Fiona: Are there any new authors that have grasped your interest?  Who is your favorite writer, and what is it about their work that really strikes you?

If it’s okay, I want to highlight some authors who are major inspirations for me — Ginger Scott, Rachel Higginson, Lauren Morrill, Dani Fankhauser, and Nicole Williams. Each one of these women have an incredible talent, and I admire them immensely for how they’ve grown over the years and into their crafts. I’ve learned so much from reading their work and watching them go.

Fiona: Outside of family members, name one entity that supported your commitment to become a published author.

I’m beyond grateful to have an army of journalists, bloggers, writers, professors, designers, and friends in my corner who give me free PR and endless support.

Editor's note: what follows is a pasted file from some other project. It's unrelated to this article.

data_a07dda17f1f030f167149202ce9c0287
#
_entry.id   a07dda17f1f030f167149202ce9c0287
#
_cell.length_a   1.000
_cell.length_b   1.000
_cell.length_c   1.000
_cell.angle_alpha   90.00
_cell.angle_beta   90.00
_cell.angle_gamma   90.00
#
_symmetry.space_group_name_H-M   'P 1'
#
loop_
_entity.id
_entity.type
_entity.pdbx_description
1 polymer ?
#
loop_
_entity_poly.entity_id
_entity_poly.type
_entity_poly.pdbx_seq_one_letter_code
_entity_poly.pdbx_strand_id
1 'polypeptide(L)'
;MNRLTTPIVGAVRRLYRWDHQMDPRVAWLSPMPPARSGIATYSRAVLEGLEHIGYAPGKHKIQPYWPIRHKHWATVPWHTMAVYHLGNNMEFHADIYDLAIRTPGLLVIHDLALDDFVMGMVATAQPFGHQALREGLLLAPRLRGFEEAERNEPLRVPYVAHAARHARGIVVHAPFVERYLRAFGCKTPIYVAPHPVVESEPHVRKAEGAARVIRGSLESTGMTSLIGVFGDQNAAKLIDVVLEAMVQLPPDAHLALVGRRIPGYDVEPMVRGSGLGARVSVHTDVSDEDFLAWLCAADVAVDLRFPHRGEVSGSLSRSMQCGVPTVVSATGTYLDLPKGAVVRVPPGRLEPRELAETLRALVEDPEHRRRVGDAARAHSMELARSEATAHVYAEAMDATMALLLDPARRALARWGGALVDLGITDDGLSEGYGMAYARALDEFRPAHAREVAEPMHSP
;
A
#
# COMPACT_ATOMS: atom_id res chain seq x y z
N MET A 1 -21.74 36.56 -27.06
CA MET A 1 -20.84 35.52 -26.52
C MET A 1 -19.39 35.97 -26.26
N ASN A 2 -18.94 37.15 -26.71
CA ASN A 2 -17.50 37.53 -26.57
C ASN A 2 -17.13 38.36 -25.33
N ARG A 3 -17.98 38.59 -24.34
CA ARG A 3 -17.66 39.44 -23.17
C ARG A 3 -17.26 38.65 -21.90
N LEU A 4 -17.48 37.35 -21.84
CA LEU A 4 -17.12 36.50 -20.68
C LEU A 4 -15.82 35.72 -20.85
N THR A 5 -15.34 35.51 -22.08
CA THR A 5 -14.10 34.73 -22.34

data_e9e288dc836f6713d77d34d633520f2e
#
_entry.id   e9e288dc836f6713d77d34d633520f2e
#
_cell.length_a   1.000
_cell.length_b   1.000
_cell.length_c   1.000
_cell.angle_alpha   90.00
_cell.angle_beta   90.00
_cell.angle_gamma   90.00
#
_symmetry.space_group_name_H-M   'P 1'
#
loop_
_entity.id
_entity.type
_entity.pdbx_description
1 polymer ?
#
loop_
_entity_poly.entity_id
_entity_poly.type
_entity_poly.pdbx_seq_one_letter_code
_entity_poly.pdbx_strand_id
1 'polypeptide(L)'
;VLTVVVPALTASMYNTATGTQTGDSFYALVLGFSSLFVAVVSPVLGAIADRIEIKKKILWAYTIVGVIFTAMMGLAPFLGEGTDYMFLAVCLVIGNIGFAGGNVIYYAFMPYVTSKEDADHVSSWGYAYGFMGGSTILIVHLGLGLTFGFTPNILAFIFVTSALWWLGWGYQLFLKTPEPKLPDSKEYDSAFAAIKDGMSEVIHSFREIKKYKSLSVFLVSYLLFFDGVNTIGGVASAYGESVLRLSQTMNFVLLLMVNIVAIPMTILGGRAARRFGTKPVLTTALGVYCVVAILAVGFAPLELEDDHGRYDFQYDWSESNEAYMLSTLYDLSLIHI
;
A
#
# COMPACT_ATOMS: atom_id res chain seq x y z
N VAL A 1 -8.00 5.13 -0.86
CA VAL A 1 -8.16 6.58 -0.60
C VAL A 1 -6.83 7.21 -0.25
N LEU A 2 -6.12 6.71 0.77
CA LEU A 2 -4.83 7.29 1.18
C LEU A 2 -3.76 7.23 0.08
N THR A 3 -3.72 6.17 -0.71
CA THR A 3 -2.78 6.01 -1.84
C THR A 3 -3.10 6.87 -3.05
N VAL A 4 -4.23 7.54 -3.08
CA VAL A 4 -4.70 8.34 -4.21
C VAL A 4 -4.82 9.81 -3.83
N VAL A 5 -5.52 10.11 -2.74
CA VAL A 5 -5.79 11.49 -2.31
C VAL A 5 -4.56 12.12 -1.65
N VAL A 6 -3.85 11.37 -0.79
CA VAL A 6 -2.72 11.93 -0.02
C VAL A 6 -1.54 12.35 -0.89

Fiona: Do you see writing as a career?

For me, yes, but it doesn’t have to be for everyone else.

One of the most common things people say to me when they hear I’ve written a book is “Oh, I have so many ideas!” or “I wish I could do that!” and the truth is that being a writer is within each of us but not everyone is going to choose to monetize their creativity, and maybe that’s for the best.

Being a writer doesn’t mean you have to write books — it can be screenplays, short stories, poems, Instagram captions, etc., or anything else that feels fulfilling when you pick up a pen or sit down at a keyboard.

Fiona: If you had to do it all over again, would you change anything in your latest book?

Many writers, including myself, struggle with the idea that a work is never truly finished. I could’ve spent the rest of my life editing either book (and that would be such a shame) so it comes to a point where I have to let it go. If I really thought about it, sure, I might change wording or dialogue in some way, but I’m trying not to spiral into endless hours of line edits.

Fiona: Did you learn anything during the writing of your recent book?